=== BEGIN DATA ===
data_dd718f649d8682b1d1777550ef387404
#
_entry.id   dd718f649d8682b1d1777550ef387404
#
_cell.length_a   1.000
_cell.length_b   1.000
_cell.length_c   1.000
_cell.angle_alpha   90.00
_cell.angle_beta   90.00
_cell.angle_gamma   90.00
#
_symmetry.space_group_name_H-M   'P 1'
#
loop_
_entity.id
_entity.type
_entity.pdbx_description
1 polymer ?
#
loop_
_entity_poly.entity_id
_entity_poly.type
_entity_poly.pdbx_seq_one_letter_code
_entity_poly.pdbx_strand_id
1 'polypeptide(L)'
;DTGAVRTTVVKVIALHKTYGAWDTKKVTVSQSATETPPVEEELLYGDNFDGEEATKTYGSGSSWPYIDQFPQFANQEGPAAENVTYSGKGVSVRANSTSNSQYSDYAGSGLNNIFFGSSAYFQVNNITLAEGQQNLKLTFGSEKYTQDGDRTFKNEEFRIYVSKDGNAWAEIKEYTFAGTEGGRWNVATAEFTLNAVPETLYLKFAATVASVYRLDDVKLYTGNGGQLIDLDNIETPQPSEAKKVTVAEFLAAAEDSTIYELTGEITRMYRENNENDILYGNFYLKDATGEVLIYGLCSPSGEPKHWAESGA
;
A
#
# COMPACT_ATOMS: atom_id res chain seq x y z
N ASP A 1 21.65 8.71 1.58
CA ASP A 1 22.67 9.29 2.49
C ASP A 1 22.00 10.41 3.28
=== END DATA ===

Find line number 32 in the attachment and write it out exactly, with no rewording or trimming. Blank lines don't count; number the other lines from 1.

CA ASP A 1 22.67 9.29 2.49